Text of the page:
Grains of deceit

May 25, 2022


By Nat South

There are several evolving issues that are being watched regarding plans and developments made by the West to open Ukrainian Black Sea commercial ports. A medley of articles has recently popped up on grain shipments from Russia and the grain shortage caused by the conflict. As always, these articles from the corporate Western MSM are part of a propaganda effort to portray Russia in the worst light possible, articles with little or no evidence, just allegations, skewed data or blatantly omitting awkward yet crucial information. This article outlines the developments and issues related to the Ukrainian Black Sea ports, where commercial shipping is trapped and NATO, as well as Ukrainian activities related to Black Sea shipping.

Bear with me as I weave around several distinct topics centered on the non-functioning Ukrainian ports. The main comments are divided in two main parts with an analysis on maritime elements.

Part 1 – Black Sea ports and crop exports

Statement 1: Russia is using blockade of Ukrainian grain exports as a tool of pressure on the entire world.

Statement 2: (from the Economist)

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Statement 3: “Russia is stealing Ukraine’s grain”. Nonsense and unverified allegations.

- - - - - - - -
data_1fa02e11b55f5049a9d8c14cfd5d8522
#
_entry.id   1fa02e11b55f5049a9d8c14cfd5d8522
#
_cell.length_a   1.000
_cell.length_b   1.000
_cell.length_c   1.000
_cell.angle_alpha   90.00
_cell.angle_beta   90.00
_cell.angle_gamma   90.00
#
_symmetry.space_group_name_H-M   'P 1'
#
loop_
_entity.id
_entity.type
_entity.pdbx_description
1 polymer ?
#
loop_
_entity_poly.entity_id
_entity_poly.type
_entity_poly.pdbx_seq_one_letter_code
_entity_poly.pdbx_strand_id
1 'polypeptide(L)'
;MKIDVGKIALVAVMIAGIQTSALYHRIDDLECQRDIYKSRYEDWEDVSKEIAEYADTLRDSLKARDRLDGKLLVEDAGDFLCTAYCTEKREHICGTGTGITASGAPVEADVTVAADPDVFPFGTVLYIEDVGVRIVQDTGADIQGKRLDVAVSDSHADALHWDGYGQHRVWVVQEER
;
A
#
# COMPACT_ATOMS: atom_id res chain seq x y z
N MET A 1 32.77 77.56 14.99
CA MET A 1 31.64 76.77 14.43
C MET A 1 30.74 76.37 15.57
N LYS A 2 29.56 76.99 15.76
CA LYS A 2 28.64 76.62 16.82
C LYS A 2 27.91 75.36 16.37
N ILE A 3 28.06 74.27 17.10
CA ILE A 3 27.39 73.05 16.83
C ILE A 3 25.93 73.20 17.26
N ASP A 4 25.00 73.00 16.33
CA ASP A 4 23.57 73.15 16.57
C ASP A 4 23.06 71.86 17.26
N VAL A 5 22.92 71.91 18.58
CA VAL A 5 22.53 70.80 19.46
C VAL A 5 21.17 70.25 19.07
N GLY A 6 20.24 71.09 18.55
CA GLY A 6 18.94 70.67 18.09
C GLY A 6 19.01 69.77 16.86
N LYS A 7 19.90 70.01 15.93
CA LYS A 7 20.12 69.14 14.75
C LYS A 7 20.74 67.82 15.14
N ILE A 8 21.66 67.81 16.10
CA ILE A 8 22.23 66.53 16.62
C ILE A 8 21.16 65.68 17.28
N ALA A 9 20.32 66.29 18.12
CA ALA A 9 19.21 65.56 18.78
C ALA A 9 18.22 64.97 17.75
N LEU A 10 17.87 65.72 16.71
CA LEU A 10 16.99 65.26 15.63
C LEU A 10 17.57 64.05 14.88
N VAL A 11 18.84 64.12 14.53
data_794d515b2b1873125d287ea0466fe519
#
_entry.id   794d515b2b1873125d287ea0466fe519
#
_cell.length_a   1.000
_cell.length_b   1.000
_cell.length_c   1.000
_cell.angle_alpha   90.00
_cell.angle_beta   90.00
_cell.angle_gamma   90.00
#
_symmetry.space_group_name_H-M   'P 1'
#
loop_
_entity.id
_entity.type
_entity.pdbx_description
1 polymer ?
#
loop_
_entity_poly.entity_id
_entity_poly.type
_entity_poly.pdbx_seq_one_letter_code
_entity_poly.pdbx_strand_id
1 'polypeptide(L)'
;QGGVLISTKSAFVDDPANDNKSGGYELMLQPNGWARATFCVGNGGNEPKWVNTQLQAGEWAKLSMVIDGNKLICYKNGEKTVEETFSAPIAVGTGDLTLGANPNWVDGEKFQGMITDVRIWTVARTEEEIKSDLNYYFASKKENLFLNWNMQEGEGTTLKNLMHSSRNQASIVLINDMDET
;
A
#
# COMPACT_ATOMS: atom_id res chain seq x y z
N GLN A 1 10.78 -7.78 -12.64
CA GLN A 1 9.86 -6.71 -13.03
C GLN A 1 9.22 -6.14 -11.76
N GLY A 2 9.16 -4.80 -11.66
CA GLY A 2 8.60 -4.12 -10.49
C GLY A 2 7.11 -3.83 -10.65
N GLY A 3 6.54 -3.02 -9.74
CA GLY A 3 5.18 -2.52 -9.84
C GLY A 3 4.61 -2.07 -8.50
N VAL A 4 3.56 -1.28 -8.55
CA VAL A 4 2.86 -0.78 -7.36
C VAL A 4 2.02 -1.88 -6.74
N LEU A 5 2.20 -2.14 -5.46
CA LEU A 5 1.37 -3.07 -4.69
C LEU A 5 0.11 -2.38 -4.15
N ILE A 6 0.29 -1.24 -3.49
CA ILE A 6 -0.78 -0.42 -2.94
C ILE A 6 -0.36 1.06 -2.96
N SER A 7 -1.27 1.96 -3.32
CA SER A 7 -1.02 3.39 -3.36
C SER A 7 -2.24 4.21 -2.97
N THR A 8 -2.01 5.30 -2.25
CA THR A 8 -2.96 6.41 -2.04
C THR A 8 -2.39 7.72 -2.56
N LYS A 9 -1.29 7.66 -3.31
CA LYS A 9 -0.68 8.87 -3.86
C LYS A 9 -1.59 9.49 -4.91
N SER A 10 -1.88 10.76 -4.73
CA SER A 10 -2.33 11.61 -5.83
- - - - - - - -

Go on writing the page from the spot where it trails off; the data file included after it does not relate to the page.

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Statement 1 and Statement 2

The Western corporate media are masters of deceit, by providing just enough information to create a narrative, but deliberating omitting information or background data that alters the narrative negatively. At first sight, this narrative is so skewed, and many will be quick to dismiss it as nonsense. I would be careful to do this as there is a broader narrative effort being shaped by the U.S., EU and NATO. The implication that there is a global food crisis looming solely due to Ukrainian ports not being able to export crops is exasperating.

Ukraine is still exporting grain crops via Romanian ports, which continue to operate normally, in particular, Constanta as reported by DW, (DW April 2022). It is predicted that 1.5million tons (mmt) of Ukrainian grain will be exported out of Romanian ports in May alone and it is anticipated that 3mmt can be exported in the near future. (Reuters May 2022), (Reuters 24 April 2022)

Although the throughput will not be the same level as Odessa for example. Even Lithuania has said that it can help to export Ukrainian grain through its railway network and ports. Additionally, the use of the Danube as a transportation waterway to EU ports is being done via barges from inland ports, along with proposals for the use of Adriatic ports, (HINA 24 May 2022)

Road transport is being used to take crops to Romania port hubs, it is not as quick either, yet it is being done despite bottlenecks at border points. The Ukrainian rail network is already under pressure with military shipments and the rail infrastructure has consequently been degraded in Russian air strikes and as such can only be used in a limited manner, (Zdopravy cz in Czech).

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